Importance of Bonded Warehousing at a Logistics Park
Worldwide, the need for warehousing and logistics infrastructure is growing to meet major surges in demand, particularly from e-commerce.
Research from Statista shows that e-commerce sales worldwide amounted to $4.28 trillion and are projected to grow to $5.4 trillion in 2022. This boom in demand, alongside inflation, poses several challenges for carriers, distributors, and manufacturers. It also showcases the importance of bonded warehousing at a logistics park.
One result of increased e-commerce demand is a higher cost for shippers to absorb. The Advertising Specialty Institute reports that DHL will raise shipping rates by an average of 5.9 percent starting January 1, 2022, to fund more infrastructure to meet e-commerce needs.
Meanwhile, tariffs and nontariff barriers disproportionately affect small- and medium-size businesses that export to foreign markets. Those with less capital to pay import duties and taxes are at a competitive disadvantage. One answer is smart use of bonded warehousing.
Bonded warehousing simplifies storage, increases efficiency by allowing the storage of goods near distributors, and gives importers the option to store goods for a longer period at lower cost. Moreover, because duties on bonded goods are not collected until after the merchandise is withdrawn, importers can defer duties and tax payments, giving them more control over their finances.
How bonded warehousing works at a logistics park
Bonded warehousing refers to a building or other secure area where imported goods can be segregated, stored, cleaned, packaged, or sorted without the payment of import duties. Goods can stay in bonded warehousing for up to five years. From there, merchandise can be distributed after payment of duty, or re-exported, or destroyed. Goods stored in bonded warehousing can include the supplies required by air and ocean carriers to sustain their operations, including fuel for aircraft and cargo ships, and items sold on passenger flights.
Bonded warehouses are often built within logistics parks, which offer access to ports of entry, transportation, and public facilities like office space. Bonded warehouses are safe and secure. Depending on its needs, an importer can store goods in warehouses with temperature-controlled facilities, freezers, wet containers, or dry containers.
Advantages of bonded warehousing
The major advantage of bonded warehousing is duty deferment. In some cases, such as if the importer fails to find a domestic buyer, importers can also re-export bonded merchandise and avoid duty altogether.
Goods stored in bonded warehouses can be transported to other bonded warehouses either at the same port or a different port, or into free trade zones (FTZs, also called foreign trade zones in the US). To move merchandise between different ports, importers must file a rewarehouse entry. An importer that transports merchandise at the same port only requires a rewarehouse entry if the port director asks for one.
Importers transferring merchandise between integrated bonded warehouses need to file for approval before transfer. However, once the approval has been granted, the importer can transfer merchandise to any other warehouse without filing a withdrawal from the warehouse or a rewarehouse entry. So long as importers record the actual location of their merchandise, it will be treated as though it is in the first warehouse.
Additionally, goods can be kept in bonded warehouses for up to five years with no additional tax payments. This is ideal for companies that wish to distribute their product gradually, paying duty only as they remove goods from the warehouse. This flexibility also benefits companies that need time to process applications through customs or find a domestic buyer for their goods.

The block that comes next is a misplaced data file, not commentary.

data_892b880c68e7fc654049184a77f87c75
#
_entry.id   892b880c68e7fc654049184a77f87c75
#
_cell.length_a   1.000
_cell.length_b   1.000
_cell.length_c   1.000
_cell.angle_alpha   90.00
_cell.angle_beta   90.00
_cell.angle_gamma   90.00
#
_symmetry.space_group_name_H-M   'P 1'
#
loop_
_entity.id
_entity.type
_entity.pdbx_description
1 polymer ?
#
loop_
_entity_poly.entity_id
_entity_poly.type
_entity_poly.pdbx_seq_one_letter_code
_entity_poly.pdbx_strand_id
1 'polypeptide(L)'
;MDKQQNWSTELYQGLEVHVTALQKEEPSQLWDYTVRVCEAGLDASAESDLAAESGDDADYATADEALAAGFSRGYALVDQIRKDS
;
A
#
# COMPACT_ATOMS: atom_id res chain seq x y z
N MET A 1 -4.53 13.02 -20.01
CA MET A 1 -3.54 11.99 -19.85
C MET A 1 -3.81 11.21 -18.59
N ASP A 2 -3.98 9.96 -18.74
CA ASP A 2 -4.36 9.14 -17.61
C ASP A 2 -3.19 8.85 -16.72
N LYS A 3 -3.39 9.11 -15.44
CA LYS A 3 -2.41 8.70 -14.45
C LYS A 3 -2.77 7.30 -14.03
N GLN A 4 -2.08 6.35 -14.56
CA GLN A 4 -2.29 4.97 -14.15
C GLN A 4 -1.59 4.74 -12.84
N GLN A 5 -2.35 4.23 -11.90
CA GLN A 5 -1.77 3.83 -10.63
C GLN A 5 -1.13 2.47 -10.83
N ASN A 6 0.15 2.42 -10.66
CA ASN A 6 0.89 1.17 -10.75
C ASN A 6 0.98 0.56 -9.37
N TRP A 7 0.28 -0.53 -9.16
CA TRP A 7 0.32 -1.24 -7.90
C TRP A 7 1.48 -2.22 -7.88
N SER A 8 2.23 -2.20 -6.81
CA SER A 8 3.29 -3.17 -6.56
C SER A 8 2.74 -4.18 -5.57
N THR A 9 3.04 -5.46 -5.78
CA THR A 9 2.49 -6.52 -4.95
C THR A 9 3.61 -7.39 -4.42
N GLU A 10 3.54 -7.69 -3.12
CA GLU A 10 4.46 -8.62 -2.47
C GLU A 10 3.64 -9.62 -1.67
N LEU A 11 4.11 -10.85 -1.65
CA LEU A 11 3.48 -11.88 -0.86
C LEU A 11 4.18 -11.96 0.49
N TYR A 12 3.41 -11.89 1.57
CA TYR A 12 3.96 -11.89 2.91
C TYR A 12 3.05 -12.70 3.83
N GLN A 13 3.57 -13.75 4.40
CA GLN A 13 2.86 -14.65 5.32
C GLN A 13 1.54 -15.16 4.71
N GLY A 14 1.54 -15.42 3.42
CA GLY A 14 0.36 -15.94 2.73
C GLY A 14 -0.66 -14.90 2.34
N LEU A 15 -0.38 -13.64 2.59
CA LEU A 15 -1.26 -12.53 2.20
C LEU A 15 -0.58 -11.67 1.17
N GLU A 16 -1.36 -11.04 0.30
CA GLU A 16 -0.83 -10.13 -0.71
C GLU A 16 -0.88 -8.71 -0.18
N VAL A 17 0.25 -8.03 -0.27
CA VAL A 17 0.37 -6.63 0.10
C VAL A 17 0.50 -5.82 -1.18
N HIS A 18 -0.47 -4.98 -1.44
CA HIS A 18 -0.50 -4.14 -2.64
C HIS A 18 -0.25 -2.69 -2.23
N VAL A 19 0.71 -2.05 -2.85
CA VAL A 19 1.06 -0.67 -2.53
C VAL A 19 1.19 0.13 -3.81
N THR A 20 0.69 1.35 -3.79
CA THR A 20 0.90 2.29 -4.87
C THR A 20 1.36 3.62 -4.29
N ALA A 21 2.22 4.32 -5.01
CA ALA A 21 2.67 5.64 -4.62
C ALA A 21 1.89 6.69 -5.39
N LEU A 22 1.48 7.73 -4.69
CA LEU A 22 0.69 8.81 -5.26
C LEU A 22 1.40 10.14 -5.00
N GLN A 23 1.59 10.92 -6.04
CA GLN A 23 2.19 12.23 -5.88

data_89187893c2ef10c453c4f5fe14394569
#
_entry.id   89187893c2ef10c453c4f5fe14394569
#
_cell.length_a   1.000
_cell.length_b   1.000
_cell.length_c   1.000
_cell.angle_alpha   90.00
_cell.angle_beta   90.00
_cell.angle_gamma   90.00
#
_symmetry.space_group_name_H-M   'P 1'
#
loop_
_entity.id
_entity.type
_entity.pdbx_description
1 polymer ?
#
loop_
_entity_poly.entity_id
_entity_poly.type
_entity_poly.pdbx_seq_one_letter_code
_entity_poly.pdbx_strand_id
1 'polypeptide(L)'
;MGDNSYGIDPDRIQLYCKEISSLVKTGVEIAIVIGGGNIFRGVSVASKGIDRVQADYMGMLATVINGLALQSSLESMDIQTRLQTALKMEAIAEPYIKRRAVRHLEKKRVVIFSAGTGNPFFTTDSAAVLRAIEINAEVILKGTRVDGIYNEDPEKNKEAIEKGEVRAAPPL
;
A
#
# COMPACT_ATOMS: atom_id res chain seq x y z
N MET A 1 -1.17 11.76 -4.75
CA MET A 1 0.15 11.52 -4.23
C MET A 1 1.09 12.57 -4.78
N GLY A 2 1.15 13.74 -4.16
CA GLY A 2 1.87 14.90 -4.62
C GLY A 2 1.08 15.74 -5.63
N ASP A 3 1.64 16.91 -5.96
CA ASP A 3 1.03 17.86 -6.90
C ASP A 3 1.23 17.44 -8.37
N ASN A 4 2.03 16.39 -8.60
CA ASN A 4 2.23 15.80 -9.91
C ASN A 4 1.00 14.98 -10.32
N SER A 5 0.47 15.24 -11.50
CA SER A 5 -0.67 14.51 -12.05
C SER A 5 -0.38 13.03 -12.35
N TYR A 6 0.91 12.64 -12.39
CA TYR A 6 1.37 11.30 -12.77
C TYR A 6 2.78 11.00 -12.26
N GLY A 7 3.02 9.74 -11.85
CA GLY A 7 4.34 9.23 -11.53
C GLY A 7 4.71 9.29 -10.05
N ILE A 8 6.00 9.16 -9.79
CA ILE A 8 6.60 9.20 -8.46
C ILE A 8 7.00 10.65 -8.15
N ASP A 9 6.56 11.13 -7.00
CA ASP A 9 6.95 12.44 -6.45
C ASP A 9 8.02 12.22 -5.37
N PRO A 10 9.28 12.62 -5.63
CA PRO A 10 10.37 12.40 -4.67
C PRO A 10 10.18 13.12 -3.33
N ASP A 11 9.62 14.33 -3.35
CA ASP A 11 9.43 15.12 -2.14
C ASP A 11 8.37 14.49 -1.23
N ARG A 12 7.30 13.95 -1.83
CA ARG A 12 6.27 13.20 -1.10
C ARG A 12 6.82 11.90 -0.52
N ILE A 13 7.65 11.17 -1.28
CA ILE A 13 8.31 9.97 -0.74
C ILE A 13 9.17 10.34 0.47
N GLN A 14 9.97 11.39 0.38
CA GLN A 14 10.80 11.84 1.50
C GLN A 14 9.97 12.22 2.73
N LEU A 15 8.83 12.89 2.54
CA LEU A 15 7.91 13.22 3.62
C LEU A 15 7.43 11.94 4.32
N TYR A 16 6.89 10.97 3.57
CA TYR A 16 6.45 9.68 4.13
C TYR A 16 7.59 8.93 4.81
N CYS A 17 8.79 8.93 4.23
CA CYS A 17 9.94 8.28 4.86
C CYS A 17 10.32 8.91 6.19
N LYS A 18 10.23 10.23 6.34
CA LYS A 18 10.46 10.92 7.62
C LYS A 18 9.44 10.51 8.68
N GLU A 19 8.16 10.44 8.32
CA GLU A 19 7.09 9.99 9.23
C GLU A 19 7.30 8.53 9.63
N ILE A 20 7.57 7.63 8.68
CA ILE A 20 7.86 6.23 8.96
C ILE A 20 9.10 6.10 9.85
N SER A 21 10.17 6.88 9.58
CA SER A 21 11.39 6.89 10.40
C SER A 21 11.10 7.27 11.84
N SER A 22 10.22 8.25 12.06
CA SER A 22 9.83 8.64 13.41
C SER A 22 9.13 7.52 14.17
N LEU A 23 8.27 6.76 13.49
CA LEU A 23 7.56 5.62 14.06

Kinds of bonded warehousing
The warehouse space that holds bonded goods can fall into one of several categories.
The US Customs and Border Protection (CBP) identifies eleven classes of bonded storage centers, though categorization varies from country to country. In the US, bonded warehouse classifications are based on several factors. These include the kinds of merchandise being stored, the ownership of the warehouse, and the purpose of the goods (whether they will be re-exported, sold, or stored). For example, tobacco products must be stored in a Class 6 warehouse.
Bonded facilities can be owned privately or publicly, or by the government.
A public warehouse is owned by the state or port authorities. Meanwhile, a private bonded warehouse is owned by an independent party, generally a business. The warehouse can be used solely by the warehouse proprietor or by an owner storing goods for its clients.
Logistics parks exist on a broader level. Rather than referring to one specific structure, they typically are complexes encompassing warehousing, open yards and other logistics infrastructure.
Bonded warehousing vs. FTZs
An FTZ offers similar benefits—duty deferment and extended time frame—as a bonded warehouse. The major difference between the two is that FTZs exist outside of the jurisdiction of customs, while bonded warehouses are subject to customs authorities and regulations.
Additionally, goods stored in most classes of bonded warehouses cannot be manufactured or altered in a way to enhance their value. Goods in an FTZ warehouse don’t face the same restrictions.
Bonded warehousing vs. nonbonded warehousing at a logistics park
Another form of warehousing is nonbonded, where duty is paid before the storage of merchandise. Compared to bonded warehouses, nonbonded warehouses have a stricter time limit for the storage of restricted items.
An importer’s needs affect the type of warehousing used. Importers must choose the warehousing type that fits their industry’s needs, which includes regulatory requirements for importing goods. The right warehousing type improves efficiency and lowers costs.
Efficiency and the type of warehousing at a logistics park
A warehousing efficiency article published in 2021 found that UK warehouses lost three thousand hours a year in productivity because of inefficient processes. With e-commerce demands set to grow 14.3 percent in 2021, efficiency is a must for suppliers worldwide.
Within logistics parks, different types of warehousing offer different levels of efficiency. This is because the type of warehousing used dictates the goods that can be stored in a warehouse and how national policies might restrict the use of certain goods (for example, the restriction on manufacturing within bonded warehouses).